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Moldova Fruct’s Iurie Fala

Moldovan fruit exporters’ sales markets double in 2022

“We exported fewer apples in November, mostly because this year’s harvest was small,” begins Iurie Fala of Moldova Fruct, the country’s fruit growers and exporters association. In September, we made a series of articles about the fruit sector in this small former Soviet state, that is nestled between Ukraine and Romania. Until the Russian embargo in August of this year, Moldova was marketing 95% of its huge apple production to Russia. Following that series, we contacted Moldova Fruct’s CEO again to catch up on how things are going in this penultimate week of 2022.

This interview centers around apples, even though Moldova is very strong - as our visit to the country late this summer showed - in plums, grapes, and cherries, too. What was not discussed - because when we contacted the CEO, the news was not yet known - is that the country’s security services consider a Russian invasion highly likely.

“It’s not a question of if Russia will launch an offensive against Moldova; it’s one of when,” the head of Moldova’s Security and Intelligence Service, Alexandru Mustiata, said in conversation with TVR Moldova last week. According to Mustiata, Russia still wants to capture a land corridor to Transnistria, the strip of land between Ukraine and Moldova. It has been held by Russian soldiers and Russian-backed militias since 1992.

That is disturbing news which will hopefully not materialize. Meanwhile, people in Moldova - and even in the parts of Ukraine where there is no fighting - have to keep earning a living every day. That includes fruit growers. “Yes, the war’s still raging,” says Iurie, “and that weighs on people’s minds, even in Moldova. We sometimes have problems with the electricity supply, which makes fruit storage especially harder. Plus, our biggest export market, Russia, has practically disappeared since August. But, generally, we’re trying to be resilient, and trade’s going quite well.”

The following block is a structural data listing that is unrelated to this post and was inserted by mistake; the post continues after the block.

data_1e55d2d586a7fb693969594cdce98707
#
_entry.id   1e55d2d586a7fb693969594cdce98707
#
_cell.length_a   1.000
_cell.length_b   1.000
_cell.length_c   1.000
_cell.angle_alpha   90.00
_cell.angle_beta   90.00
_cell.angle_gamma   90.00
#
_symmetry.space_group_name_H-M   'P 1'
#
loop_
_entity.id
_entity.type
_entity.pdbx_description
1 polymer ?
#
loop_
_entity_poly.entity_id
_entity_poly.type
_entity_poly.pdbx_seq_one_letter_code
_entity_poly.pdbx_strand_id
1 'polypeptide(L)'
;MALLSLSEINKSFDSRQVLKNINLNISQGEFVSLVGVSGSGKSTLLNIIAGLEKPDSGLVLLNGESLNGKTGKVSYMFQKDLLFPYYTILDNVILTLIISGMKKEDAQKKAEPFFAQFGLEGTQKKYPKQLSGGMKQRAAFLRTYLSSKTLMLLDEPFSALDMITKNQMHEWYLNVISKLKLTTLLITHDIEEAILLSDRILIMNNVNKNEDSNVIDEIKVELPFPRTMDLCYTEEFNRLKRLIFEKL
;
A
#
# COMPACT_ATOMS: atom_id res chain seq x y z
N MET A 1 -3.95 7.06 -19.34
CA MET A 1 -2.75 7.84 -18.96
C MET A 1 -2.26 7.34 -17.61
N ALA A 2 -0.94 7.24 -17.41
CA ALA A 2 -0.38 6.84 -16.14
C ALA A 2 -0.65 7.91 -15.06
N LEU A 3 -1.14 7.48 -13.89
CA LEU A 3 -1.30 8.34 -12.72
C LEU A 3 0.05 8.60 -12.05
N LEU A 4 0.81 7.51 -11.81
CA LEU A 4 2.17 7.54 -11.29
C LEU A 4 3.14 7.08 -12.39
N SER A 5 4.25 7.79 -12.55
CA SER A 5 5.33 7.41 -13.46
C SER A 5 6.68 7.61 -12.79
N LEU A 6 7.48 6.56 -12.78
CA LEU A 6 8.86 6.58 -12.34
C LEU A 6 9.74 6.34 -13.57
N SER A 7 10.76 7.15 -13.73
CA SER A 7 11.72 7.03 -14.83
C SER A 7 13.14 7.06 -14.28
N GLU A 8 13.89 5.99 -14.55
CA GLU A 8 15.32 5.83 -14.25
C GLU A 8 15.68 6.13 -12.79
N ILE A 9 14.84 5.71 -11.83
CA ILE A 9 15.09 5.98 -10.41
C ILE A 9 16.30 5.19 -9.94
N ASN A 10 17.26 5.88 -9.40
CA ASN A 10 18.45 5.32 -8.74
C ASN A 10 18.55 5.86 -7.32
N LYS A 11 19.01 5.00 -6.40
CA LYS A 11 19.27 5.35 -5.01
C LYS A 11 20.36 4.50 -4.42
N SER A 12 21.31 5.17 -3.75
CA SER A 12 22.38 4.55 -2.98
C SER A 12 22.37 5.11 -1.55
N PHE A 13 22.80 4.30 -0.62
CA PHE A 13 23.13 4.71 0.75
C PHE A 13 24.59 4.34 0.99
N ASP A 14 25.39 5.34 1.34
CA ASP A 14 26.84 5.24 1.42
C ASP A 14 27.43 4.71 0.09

Little rain
Then there is, of course, the smaller harvest. “That’s entirely due to the drought,” Iurie explains. “Last year, we picked 665,000 tons of apples in Moldova; this year, we suddenly have 40% less - 405,000 tons. Most orchards aren’t irrigated, so their yields largely depend on how much it rains. There are even 50% fewer plums.”

The war, too, is affecting exports. Not only are logistics to Russia far trickier since the war began, but there was also the August embargo. It was imposed only for Moldovan fresh fruit produced on the right branch of Dnestr river and is the third embargo since 2006. In 2021, Moldova growers sold as much as 95% of their apples on the Russian market. With the latest crop, that quantity is tethering on zero. Thus, a solution needed to be found overnight for all those tons of export apples about to be picked.

Export markets seemingly doubled
“We didn’t give up, though. In 2021, most of our apples went to Russia, with a small part going to 17 other countries. In 2022, we were active in 30 markets. That’s excellent progress. We exported a higher volume in 2020/21 than in the last marketing year (260,000 tons versus 190,000 tons), but in 2022, January-July exports were higher than in 2021. Given how complex the geopolitical situation has been since late February, we can certainly call that a success. With this year’s lesser harvest, we’ll have 100,000 tons in storage on December 1. That’s 50,000 tons less than on the same date last year. Even if we have to look for new markets, we’ll definitely sell those 100,000 tons,” Iurie states.

According to him, in 2022, Moldova still sold 74% of its apples to CIS countries. Even in the past, former Soviet republics such as Kazakhstan, Uzbekistan, and Belarus were some of the 18 countries where Moldovan apple exporters operated. This year, however, Moldova scaled up its imports, sending even more to the EU, and the remaining 26% to the Middle East. “I see great potential there,” says Iurie.

However, unlike in the European market, Moldovan exporters cannot benefit from their country’s more favorable exchange rate. “Transactions are done in dollars. Our leu’s value has hardly changed against that currency in recent months, while it’s lost some five percent against the euro. European customers can, thus, buy their apples for us a little cheaper than a few months ago.”

Less income
Moldova’s export figures are no higher than a year ago, says Iurie. And with the reduced yields and inflation reaching 35% there, at a point, growers’ and traders’ real-term incomes have fallen sharply. “Then there are the costs too. Energy prices have doubled,” says Iurie. “So growers want to sell their fruit as soon as possible to avoid refrigerating it for too long.”         

The eighth edition of the Fruit Business Conference was recently held in Moldova. After two online versions, the organization welcomed more than 180 growers and exporters at this live event. “There was much to discuss because the war has, obviously, completely upended our sales market. And next year, in February, we’ll be at Fruit Logistica again. We cordially invite all interested parties to visit u at pavilion 7.1,” Iurie concludes.

For more information:
Iurie Fala (CEO)
Molodova Fruct
MD 2012 Chisinau (Moldova)
Tel: +373 222 23 005
Mob: +373 693 66 424 

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